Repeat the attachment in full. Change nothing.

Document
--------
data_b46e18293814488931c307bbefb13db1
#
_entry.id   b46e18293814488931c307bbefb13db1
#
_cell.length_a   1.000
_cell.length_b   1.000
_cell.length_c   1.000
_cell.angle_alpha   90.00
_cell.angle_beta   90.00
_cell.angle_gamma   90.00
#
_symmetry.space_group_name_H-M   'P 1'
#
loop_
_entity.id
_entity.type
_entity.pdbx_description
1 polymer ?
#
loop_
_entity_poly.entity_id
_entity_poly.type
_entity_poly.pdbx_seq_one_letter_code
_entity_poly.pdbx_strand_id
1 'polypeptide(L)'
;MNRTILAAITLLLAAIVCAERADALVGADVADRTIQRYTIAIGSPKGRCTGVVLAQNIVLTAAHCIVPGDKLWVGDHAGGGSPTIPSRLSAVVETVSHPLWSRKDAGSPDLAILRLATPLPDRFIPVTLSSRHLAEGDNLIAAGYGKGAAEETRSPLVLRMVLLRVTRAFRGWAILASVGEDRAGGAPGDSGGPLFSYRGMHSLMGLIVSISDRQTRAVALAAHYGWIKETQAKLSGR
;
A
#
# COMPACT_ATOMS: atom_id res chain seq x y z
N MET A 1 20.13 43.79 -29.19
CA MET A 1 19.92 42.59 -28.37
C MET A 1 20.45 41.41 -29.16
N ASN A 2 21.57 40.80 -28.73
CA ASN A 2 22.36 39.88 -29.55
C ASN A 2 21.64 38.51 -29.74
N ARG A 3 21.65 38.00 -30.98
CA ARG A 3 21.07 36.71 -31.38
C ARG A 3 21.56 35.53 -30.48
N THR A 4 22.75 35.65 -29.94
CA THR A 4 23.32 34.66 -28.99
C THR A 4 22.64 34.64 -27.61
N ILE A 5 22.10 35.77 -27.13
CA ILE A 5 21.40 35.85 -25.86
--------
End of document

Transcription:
data_b46e18293814488931c307bbefb13db1
#
_entry.id   b46e18293814488931c307bbefb13db1
#
_cell.length_a   1.000
_cell.length_b   1.000
_cell.length_c   1.000
_cell.angle_alpha   90.00
_cell.angle_beta   90.00
_cell.angle_gamma   90.00
#
_symmetry.space_group_name_H-M   'P 1'
#
loop_
_entity.id
_entity.type
_entity.pdbx_description
1 polymer ?
#
loop_
_entity_poly.entity_id
_entity_poly.type
_entity_poly.pdbx_seq_one_letter_code
_entity_poly.pdbx_strand_id
1 'polypeptide(L)'
;MNRTILAAITLLLAAIVCAERADALVGADVADRTIQRYTIAIGSPKGRCTGVVLAQNIVLTAAHCIVPGDKLWVGDHAGGGSPTIPSRLSAVVETVSHPLWSRKDAGSPDLAILRLATPLPDRFIPVTLSSRHLAEGDNLIAAGYGKGAAEETRSPLVLRMVLLRVTRAFRGWAILASVGEDRAGGAPGDSGGPLFSYRGMHSLMGLIVSISDRQTRAVALAAHYGWIKETQAKLSGR
;
A
#
# COMPACT_ATOMS: atom_id res chain seq x y z
N MET A 1 20.13 43.79 -29.19
CA MET A 1 19.92 42.59 -28.37
C MET A 1 20.45 41.41 -29.16
N ASN A 2 21.57 40.80 -28.73
CA ASN A 2 22.36 39.88 -29.55
C ASN A 2 21.64 38.51 -29.74
N ARG A 3 21.65 38.00 -30.98
CA ARG A 3 21.07 36.71 -31.38
C ARG A 3 21.56 35.53 -30.48
N THR A 4 22.75 35.65 -29.94
CA THR A 4 23.32 34.66 -28.99
C THR A 4 22.64 34.64 -27.61
N ILE A 5 22.10 35.77 -27.13
CA ILE A 5 21.40 35.85 -25.86